Date: Sunday, November 8, 2020
Session Type: Poster Session C
Session Time: 9:00AM-11:00AM
Background/Purpose: Antiphospholipid syndrome (APS) has been classified as the development of venous and/or arterial thromboses, and/or pregnancy morbidity, in the presence of persistently raised levels of the circulating antiphospholipid antibodies, namely lupus anticoagulant (LAC), anticardiolipin (aCL) and anti-β2-glycoprotein I. APS is a significant cause of morbidity and mortality in patients with Systemic Lupus Erythematosus (SLE). It is well known that LAC positivity is more strongly associated with both arterial and venous thrombosis than either aCL or anti-β2glycoprotein I antibodies in SLE. An unanswered question is the contribution of different combinations of positive antiphospholipid antibodies to thrombosis risk. We evaluated which antiphospholipid antibody combinations increased the risk of future thrombosis in patients with SLE.
Methods: This prospective analysis included SLE patients who had been tested for all 7 antiphospholipid antibodies: lupus anticoagulant (LAC), anticardiolipin (aCL) isotypes IgM, IgG, IgA, and anti-β2-glycoprotein I isotypes IgM, IgG, IgA. We excluded RVVT measures if patients were taking anticoagulants (warfarin/ heparin). We constructed a dataset with one record per month of follow up for each patient. Rates of thrombosis for each antiphospholipid or each combination of antiphospholipid antibody were calculated as the number of thromboses divided by the number of person-months at risk and the results are converted to rates per 1000 person-years. To assess the relationship between antiphospholipid antibodies and thrombosis, we used pooled logistic regression.
Results: There were 821 patients with a complete profile of 7 antiphospholipid antibodies with a total of 75048 person-months of follow up. Among these patients, there were 88 incident cases of thrombosis: 48 patients with arterial, 37 patients with venous and three patients both with arterial and venous thrombosis.In individual models; LAC was the most predictive of any [3.56 (2.01, 6.30) p< 0.0001], venous [4.89 (2.25, 10.64) p< 0.0001], and arterial [3.14 (1.41, 6.97) p= 0.005] thrombosis. Anti-β2-glycoprotein I IgA positivity was a significant risk factor for any [2.00 (1.22, 3.3) p=0.0065] and venous [2.8 (1.42, 5.51) p=0.0029] thrombosis. We looked at patients who were LAC positive and asked if having another positive antiphospholipid antibody increased the risk ratio for any, venous, and arterial thrombosis. We found that having anti-β2-glycoprotein I IgA appeared to add significant risk to any [1.73 (1.04, 2.88) p=0.0362], and venous [2.27 (1.13, 4.59) p=0.0218] thrombosis among those with or without LAC.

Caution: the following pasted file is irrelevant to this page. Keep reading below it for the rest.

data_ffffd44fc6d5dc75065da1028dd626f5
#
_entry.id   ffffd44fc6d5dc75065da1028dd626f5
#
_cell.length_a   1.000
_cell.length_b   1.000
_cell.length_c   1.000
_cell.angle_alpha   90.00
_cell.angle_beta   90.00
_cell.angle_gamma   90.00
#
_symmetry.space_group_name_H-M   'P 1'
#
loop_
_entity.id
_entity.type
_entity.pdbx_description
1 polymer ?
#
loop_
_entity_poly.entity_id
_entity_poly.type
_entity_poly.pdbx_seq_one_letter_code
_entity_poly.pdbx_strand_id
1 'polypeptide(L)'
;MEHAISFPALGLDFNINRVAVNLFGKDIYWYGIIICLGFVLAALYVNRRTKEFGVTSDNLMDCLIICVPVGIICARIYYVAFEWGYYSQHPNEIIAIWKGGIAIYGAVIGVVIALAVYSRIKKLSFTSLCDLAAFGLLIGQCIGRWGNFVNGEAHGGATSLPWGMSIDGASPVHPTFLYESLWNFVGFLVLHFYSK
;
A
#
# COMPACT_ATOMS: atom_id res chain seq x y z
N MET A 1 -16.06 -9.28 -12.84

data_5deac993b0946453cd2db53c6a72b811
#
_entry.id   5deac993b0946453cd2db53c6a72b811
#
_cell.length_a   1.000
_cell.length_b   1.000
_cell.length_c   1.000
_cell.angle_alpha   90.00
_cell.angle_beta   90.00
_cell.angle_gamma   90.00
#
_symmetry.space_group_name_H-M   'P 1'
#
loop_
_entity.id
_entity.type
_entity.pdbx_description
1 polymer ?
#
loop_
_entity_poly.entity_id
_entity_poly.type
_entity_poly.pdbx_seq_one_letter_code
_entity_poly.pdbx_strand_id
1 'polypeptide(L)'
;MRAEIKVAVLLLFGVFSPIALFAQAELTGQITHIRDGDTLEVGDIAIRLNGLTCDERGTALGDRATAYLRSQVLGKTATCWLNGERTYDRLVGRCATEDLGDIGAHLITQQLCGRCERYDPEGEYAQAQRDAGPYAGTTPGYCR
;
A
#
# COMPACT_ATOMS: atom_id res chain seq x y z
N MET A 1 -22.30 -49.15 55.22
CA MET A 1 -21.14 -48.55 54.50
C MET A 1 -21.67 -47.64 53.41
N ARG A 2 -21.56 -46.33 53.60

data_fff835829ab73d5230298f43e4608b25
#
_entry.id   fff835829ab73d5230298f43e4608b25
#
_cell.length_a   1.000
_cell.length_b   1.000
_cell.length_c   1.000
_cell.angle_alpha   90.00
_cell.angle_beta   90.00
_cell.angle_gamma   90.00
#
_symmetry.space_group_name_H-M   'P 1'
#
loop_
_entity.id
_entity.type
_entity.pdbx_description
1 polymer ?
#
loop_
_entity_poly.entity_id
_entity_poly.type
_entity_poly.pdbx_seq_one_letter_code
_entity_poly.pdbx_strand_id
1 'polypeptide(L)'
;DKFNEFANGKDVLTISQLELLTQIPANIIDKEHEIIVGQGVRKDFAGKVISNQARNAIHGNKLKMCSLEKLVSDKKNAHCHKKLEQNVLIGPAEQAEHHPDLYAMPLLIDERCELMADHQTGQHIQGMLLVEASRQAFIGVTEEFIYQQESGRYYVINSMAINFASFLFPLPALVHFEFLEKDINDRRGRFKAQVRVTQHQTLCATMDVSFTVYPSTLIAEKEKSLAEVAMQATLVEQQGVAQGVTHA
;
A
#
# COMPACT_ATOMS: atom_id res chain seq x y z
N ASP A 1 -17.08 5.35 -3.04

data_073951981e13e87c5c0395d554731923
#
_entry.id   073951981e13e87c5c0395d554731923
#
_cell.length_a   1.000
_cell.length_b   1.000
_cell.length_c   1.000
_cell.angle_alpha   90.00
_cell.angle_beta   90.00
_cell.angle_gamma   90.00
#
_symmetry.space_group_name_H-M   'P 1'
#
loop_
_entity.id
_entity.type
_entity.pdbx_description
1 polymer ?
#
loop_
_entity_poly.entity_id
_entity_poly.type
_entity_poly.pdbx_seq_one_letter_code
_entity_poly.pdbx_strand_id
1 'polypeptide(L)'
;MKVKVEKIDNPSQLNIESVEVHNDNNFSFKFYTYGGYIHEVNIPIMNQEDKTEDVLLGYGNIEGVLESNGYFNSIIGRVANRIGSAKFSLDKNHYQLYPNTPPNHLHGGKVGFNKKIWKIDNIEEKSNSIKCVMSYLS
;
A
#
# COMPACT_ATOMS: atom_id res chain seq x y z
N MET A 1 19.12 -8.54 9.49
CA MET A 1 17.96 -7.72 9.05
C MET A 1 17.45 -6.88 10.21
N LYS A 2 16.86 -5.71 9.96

Conclusion: Our study shows that LAC is still the best predictor of risk of any, arterial and venous thrombosis in SLE. Moreover, anti-β2glycoprotein I IgA positivity appeared to add significant risk for any and venous thrombosis. The clinical significance of IgA anti-β2glycoprotein I deserves further investigation in SLE patients.
To cite this abstract in AMA style:Demir S, Li J, Magder L, Petri M. Antiphospholipid Patterns Predict the Risk of Thrombosis in Systemic Lupus Erythematosus [abstract]. Arthritis Rheumatol. 2020; 72 (suppl 10). https://acrabstracts.org/abstract/antiphospholipid-patterns-predict-the-risk-of-thrombosis-in-systemic-lupus-erythematosus/. Accessed January 18, 2021.
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ACR Meeting Abstracts - https://acrabstracts.org/abstract/antiphospholipid-patterns-predict-the-risk-of-thrombosis-in-systemic-lupus-erythematosus/